Are U.S. Presidential Candidates Buying Backlinks To Boost Search Rankings?

It may seem a little crazy to think that the marketing committees of U.S. presidential candidates would try to manipulate Web traffic, but an SEO audit of the Republican presidential candidate frontrunners conducted by Walker Sands Digital found that Donald Trump's Web site has 1.35 million backlinks. The count is 934,000 more than the candidate with the second-highest, Hillary Clinton, with 416,000 backlinks.

No one from Walker Sands has reached out to the candidate's marketing teams because it's not possible to tell whether Trump's camp bought the backlinks, with a spokesperson saying it's just one of the possibilities for the increase in links. It's also possible that one of the sites' owners bought the backlinks, which could have been to help boost or hurt his SEO, since Google penalizes pages that break its rules, according to the spokesperson.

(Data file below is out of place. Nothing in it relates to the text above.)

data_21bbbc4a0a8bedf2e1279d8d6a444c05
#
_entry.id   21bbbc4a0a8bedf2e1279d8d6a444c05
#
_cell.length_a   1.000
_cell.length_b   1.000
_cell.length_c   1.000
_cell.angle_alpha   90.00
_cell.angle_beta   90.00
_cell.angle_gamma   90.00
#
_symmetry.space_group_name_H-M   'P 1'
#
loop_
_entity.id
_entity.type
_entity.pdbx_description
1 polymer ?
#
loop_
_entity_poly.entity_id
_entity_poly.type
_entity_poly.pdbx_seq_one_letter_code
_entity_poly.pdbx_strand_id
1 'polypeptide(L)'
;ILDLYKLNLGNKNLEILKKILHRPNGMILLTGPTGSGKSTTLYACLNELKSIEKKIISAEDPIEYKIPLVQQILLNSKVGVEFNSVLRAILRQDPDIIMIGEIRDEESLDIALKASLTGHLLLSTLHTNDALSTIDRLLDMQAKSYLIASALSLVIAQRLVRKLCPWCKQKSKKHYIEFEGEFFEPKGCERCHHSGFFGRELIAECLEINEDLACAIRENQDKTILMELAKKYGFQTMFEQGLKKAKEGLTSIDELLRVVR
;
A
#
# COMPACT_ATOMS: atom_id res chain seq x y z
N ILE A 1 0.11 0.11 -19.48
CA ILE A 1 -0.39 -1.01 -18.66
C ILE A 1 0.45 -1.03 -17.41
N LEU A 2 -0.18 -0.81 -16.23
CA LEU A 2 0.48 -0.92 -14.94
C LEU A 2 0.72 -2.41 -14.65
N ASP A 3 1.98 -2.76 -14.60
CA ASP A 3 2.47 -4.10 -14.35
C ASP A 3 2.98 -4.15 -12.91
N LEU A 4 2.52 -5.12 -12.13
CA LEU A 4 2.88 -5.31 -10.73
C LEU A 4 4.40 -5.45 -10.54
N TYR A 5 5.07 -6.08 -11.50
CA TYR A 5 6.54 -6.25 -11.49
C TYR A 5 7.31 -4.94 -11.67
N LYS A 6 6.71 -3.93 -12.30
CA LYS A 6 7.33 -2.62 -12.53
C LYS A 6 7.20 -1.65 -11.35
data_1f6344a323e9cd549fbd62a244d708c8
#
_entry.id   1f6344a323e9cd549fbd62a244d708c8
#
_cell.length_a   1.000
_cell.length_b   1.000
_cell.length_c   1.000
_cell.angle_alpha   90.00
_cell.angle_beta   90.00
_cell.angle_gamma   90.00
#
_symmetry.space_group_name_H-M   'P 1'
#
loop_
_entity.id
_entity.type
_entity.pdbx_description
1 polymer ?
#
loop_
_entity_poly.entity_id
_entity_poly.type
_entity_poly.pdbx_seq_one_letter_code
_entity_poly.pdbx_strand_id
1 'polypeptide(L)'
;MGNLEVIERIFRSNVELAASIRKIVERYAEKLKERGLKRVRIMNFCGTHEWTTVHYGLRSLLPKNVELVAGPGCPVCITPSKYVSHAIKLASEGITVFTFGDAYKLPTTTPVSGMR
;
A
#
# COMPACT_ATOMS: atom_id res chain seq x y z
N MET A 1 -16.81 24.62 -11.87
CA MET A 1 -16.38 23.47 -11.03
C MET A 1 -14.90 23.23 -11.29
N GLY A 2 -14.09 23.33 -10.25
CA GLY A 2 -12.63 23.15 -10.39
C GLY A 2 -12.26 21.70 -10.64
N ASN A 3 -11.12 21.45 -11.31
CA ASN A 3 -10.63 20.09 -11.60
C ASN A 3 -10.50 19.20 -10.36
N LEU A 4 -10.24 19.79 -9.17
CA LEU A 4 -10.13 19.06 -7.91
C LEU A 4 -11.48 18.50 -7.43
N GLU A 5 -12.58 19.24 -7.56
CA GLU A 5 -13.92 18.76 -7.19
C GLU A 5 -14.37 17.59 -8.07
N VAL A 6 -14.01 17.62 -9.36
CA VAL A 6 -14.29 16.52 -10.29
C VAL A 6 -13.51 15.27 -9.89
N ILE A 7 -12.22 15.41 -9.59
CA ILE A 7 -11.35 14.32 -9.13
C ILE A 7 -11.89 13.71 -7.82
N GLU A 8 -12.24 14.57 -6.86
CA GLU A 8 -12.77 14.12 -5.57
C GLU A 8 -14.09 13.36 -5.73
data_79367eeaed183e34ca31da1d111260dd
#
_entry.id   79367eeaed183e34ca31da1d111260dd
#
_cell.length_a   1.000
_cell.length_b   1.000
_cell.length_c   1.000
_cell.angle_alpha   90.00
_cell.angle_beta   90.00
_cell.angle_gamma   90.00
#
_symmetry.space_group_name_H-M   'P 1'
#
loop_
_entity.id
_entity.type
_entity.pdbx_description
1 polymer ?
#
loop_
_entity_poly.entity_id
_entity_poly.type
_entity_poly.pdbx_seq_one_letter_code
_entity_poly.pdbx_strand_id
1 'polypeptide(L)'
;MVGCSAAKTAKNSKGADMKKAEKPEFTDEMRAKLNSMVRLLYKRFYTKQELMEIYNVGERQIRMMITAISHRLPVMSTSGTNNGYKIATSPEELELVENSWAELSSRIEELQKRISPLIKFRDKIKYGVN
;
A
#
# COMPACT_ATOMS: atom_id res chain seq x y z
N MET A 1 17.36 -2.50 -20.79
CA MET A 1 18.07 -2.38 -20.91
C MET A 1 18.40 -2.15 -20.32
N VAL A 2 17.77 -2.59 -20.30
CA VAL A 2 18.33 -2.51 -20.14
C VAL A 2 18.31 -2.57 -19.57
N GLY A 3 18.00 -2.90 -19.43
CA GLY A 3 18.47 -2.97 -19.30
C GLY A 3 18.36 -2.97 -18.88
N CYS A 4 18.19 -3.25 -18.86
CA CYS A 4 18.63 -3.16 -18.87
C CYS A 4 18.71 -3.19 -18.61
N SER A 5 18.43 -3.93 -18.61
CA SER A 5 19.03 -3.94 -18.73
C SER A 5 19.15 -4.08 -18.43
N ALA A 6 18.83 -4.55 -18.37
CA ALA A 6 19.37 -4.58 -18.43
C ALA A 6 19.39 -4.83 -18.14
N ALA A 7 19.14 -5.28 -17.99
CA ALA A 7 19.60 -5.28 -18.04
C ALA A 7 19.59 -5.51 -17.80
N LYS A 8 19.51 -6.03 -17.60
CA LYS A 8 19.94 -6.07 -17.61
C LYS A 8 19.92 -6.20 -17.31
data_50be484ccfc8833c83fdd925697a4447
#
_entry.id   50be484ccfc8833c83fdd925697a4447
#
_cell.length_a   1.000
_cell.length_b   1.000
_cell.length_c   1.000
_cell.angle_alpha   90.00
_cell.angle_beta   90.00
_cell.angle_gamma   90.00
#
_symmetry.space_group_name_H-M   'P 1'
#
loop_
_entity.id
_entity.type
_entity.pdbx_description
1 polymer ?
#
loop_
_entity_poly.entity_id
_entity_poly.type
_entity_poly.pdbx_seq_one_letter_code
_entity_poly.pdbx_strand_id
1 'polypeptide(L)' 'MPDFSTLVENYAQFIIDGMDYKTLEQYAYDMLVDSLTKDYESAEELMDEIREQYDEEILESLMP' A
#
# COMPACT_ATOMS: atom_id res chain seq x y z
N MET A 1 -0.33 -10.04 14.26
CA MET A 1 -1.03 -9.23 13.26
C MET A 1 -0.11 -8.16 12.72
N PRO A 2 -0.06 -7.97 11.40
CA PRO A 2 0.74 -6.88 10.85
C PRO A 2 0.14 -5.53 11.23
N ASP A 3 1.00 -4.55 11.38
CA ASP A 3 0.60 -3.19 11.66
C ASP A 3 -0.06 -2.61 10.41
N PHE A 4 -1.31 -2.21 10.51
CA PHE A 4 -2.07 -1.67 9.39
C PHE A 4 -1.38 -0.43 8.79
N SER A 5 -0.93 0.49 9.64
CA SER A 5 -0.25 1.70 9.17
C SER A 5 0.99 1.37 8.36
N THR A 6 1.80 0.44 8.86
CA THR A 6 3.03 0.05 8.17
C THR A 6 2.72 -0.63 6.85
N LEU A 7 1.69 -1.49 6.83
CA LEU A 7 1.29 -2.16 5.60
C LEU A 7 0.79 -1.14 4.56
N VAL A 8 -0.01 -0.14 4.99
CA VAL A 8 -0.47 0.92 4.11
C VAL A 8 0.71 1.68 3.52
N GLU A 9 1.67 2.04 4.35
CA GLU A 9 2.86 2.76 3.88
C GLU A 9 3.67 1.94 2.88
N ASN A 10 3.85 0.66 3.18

The findings point out that buying backlinks to boost search traffic is against Google's rules. Strong search engine optimization is important for presidential candidates, especially when it comes to targeting voters searching on specific issues. If someone searches "Trump" and "immigration," the frontrunner would want his site to come up first, rather than five spaces down the page.

Strong search results don’t always correlate with high Web traffic on the site. An ElectionPulse report released Wednesday found that Trump’s site traffic was the lowest last night -- and all other candidates’ sites fell in traffic during the debate except Ted Cruz’s, which rose in traffic, according to the data.

DataPulse designed ElectionPulse to measure voter interest in particular candidates and platforms for the 2016 presidential election. This method differs from existing measurements of Web traffic. Rather than statistically extrapolating based on an instrumented sample, ElectionPulse analyzes trends by directly observing the infrastructure of the Internet.

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